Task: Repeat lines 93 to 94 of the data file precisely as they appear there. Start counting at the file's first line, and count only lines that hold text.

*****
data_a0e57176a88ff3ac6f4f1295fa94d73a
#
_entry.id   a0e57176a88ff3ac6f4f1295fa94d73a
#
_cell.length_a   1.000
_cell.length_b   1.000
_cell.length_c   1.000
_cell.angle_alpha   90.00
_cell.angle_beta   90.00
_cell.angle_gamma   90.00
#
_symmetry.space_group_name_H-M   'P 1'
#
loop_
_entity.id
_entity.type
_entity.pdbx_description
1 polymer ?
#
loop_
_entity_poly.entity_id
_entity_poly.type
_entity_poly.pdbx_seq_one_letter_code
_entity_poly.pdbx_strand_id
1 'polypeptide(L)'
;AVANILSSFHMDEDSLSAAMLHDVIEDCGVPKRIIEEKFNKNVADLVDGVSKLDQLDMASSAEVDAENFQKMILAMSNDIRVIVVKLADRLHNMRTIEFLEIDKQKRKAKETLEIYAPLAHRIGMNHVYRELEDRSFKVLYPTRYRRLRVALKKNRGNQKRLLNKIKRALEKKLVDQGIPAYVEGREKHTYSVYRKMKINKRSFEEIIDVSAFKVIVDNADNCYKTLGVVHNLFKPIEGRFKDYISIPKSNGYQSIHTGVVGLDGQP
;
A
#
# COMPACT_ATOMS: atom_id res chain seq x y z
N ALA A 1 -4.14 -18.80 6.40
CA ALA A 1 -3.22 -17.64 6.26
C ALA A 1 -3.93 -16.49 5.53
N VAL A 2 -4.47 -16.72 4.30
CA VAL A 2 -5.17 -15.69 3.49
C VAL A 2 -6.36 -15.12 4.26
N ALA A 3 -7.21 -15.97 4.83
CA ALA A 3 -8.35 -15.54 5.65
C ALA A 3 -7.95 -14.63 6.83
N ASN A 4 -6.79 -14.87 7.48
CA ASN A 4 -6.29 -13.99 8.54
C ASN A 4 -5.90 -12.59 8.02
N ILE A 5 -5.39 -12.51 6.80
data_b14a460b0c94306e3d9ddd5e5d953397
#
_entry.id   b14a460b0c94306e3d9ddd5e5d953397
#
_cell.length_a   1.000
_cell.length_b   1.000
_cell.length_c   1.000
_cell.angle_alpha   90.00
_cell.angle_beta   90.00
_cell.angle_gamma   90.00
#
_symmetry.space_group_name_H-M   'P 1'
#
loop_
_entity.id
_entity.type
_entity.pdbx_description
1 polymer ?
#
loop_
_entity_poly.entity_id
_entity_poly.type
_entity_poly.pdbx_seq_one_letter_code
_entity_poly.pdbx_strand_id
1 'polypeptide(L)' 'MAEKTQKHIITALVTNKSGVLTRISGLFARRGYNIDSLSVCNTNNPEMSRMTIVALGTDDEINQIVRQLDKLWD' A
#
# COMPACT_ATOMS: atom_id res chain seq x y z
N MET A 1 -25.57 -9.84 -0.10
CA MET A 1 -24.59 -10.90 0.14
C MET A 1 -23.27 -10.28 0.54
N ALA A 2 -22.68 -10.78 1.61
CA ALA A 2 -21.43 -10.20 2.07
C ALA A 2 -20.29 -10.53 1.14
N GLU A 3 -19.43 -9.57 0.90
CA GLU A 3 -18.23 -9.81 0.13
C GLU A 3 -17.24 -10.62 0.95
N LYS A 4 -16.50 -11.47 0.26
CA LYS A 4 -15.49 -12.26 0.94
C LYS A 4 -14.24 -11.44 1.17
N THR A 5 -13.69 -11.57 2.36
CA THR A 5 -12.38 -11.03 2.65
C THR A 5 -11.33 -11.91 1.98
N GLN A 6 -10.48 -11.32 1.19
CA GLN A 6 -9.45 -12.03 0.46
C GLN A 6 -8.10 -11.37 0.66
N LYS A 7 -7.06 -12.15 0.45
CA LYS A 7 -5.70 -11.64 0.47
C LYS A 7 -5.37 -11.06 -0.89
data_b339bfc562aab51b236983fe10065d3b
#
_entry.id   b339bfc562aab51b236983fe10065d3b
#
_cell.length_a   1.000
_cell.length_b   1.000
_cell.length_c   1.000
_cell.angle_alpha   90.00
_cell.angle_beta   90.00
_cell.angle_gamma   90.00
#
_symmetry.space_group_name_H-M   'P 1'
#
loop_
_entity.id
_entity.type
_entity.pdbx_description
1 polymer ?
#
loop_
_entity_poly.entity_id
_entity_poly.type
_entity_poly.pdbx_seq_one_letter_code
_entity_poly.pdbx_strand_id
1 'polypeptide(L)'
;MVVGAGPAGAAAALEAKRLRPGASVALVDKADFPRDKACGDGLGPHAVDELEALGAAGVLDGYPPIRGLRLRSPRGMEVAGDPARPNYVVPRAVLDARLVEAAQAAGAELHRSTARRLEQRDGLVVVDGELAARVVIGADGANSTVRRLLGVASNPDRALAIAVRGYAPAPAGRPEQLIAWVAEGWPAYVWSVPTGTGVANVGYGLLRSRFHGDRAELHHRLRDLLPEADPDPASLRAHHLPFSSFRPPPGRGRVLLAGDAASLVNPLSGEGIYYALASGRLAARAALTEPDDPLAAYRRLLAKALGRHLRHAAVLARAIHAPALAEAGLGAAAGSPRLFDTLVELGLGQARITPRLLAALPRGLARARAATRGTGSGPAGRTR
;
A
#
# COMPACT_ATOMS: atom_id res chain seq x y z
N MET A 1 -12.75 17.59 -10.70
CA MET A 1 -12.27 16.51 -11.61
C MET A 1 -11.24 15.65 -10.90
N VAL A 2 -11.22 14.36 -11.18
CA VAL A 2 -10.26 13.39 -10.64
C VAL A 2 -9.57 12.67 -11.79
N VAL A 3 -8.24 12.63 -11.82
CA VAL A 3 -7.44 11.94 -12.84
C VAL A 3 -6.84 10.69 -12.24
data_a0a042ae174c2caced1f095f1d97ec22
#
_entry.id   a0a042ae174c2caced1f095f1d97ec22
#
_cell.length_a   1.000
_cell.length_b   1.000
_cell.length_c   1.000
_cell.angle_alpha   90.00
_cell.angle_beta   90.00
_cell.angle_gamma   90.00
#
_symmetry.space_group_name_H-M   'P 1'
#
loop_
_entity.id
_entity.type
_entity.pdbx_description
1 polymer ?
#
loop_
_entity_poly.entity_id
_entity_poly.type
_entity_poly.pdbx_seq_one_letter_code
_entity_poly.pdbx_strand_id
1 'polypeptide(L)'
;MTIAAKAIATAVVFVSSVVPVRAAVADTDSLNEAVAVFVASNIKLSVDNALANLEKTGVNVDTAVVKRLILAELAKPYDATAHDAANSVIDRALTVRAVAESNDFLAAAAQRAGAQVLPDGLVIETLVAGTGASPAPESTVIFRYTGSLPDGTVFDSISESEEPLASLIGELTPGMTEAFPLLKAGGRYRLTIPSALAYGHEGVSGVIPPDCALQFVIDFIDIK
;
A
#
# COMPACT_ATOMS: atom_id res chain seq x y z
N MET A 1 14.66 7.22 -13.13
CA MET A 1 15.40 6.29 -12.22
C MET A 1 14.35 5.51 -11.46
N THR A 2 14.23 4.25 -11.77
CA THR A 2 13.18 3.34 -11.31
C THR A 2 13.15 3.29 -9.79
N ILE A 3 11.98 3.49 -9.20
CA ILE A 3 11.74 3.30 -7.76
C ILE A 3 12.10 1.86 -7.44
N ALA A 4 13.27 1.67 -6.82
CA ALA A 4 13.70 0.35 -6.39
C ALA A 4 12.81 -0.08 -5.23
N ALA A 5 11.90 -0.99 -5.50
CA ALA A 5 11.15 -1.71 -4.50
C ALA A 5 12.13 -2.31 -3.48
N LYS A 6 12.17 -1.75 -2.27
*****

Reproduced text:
#
_entry.id   b339bfc562aab51b236983fe10065d3b